– interviewed by Instructor Lis
Catherine’s interest in Tai Chi goes back to the early 1980’s when, as a school teacher, she organised classes for some of her students. “They fizzled out after a while. I can’t remember why but it wasn’t very successful.”
Her next Tai Chi experience was in 1995, travelling in China. “My friends and I joined in with a group in the park — me with my patchy knowledge from the lessons at school eleven years before. It was embarrassing. The instructor came and moved us into the positions because we were so bad at it.” Catherine is laughing when she tells me this.
Many years later, when she retired from the public service, having moved there from teaching, she retrained as an English Second Language (ESL) teacher and spent the first half of 2005 in Hang Zhou, teaching medical English to specialist doctors. More laughter and some very funny anecdotes unrelated to Tai Chi. “That was an experience! But every day on the way to work, I’d walk past groups of people practising Tai Chi. Mostly old ladies. It looked beautiful. When I returned to Canberra, I started classes with the Academy.”
“I’d practised yoga but I often went to sleep lying on the floor in the meditation and the teacher would have to wake me up to continue the class. I was surprised by the emphasis on the meditation in the Tai Chi lessons. I hadn’t realised Tai Chi had that element so strongly but it wasn’t the reason I started, or even why I continue.”
Catherine has no physical problems and is slim and active in her mid sixties, but as she ages she knows her joints are stiffening and that arthritis could be creeping into her fingers. “I haven’t done any of the extra workshops or courses because I’ve never had the time, but I think the Tai Chi Bang would be a good one in the future. My partner has done a couple of terms of Tai Chi in the past, but he should continue because he has a bad back.”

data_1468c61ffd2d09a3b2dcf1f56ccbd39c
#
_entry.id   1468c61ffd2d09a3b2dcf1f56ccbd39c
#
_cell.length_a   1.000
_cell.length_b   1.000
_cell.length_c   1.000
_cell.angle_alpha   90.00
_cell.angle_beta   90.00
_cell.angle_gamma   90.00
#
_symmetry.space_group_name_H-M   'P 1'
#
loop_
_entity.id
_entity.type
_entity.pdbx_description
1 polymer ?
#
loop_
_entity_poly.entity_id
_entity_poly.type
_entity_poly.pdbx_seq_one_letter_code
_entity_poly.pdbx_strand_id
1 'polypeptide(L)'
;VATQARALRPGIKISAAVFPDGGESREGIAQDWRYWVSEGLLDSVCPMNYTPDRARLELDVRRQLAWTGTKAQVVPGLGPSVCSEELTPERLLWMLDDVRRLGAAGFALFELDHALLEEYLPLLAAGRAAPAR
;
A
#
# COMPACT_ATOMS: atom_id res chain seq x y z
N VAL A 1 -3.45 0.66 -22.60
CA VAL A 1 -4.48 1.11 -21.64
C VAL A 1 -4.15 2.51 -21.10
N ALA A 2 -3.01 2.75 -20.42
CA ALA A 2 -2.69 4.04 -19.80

“I don’t practise but I think about Tai Chi. I visualise the movements when I’m in bed, and it really helps me get back to sleep if I wake in the middle of the night. I don’t think I’ve ever thought my way through the whole form before I’m asleep again. I have a really strong left/right confusion, so the visualisation helps a lot when I actually come to do the movements.”
“I found Tai Chi incredibly challenging because of my lack of co-ordination and I think I did Level 2 about five times! It’s made me aware of my lack of gracefulness. Sometimes I wonder why I keep coming to classes but one reason is, I think, it’s a huge achievement for me to have finished the form. And I enjoy it. There is always so much to learn although as a teacher, I often think we must be very frustrating for the instructors when there isn’t much progress and they say the same things over and over again.”
Like many students, Catherine is disorientated when the Refinement class focuses on separate movements. “I can never work out quickly where we are in the form and the context of the particular sequence. The other thing I find hard is to stay in synch with the group when we do the form. It seems to me a paradox that we need to get the movements right without relying on following others but to stay together as a group. I often think I’m going along really well and then discover someone is ahead or behind me which is confusing. I also often feel I’m like a bridge between two halves moving at different paces, though am not confident in my own ability.”
Catherine now works as an electorate officer for a Member of Parliament – a job which can be very stressful and demanding. “Sometimes I just get up from my desk and do some calming breaths. My co-workers don’t join me even though I suggest they do. But they don’t laugh at me either. Knowing those relaxation techniques is a really good anchor.”
Good News! Now you can learn Tai chi from your home. We are offering a series of Tai Chi Online Courses for all countries.
(This is an actual interview, but the name has been changed for reasons of privacy.)